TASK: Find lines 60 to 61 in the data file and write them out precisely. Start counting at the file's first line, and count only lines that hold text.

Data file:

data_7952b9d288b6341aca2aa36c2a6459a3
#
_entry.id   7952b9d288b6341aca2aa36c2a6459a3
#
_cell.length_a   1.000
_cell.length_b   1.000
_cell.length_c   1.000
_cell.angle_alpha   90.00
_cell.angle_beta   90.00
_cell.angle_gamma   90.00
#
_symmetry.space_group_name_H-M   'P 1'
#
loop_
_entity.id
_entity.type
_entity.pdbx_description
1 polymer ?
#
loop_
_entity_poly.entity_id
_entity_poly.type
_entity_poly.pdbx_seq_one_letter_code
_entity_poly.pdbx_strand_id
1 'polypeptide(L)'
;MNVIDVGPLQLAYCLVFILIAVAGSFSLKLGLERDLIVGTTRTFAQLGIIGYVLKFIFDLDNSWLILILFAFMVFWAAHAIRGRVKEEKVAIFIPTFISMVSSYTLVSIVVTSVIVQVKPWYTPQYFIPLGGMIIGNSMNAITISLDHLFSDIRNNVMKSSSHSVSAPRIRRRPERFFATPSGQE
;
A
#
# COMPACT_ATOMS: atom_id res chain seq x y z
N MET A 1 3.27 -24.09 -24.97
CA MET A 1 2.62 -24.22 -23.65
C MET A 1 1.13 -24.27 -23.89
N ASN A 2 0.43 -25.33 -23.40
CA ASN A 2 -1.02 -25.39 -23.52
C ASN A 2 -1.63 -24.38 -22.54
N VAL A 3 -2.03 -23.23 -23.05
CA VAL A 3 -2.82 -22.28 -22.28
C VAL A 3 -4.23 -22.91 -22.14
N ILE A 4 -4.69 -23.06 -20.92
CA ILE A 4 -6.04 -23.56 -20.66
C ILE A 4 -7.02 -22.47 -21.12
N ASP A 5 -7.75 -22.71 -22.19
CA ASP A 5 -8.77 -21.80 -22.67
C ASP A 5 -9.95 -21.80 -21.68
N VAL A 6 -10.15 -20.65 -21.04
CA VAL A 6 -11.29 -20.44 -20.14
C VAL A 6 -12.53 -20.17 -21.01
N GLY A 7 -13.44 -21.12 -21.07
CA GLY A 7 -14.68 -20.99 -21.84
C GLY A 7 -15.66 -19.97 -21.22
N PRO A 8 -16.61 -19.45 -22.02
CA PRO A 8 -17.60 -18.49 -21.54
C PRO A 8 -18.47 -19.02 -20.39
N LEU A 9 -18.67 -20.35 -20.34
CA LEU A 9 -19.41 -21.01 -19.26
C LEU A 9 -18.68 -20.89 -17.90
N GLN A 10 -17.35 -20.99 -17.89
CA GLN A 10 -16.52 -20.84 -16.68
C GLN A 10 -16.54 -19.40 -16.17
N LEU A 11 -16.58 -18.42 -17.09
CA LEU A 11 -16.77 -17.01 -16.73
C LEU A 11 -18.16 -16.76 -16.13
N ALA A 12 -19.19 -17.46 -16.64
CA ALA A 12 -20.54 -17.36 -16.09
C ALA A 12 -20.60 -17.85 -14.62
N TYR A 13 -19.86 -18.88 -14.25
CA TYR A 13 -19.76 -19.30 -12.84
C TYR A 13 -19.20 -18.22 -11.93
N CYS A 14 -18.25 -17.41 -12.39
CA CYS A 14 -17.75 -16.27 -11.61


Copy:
C GLN A 10 -16.54 -19.40 -16.17
N LEU A 11 -16.58 -18.42 -17.09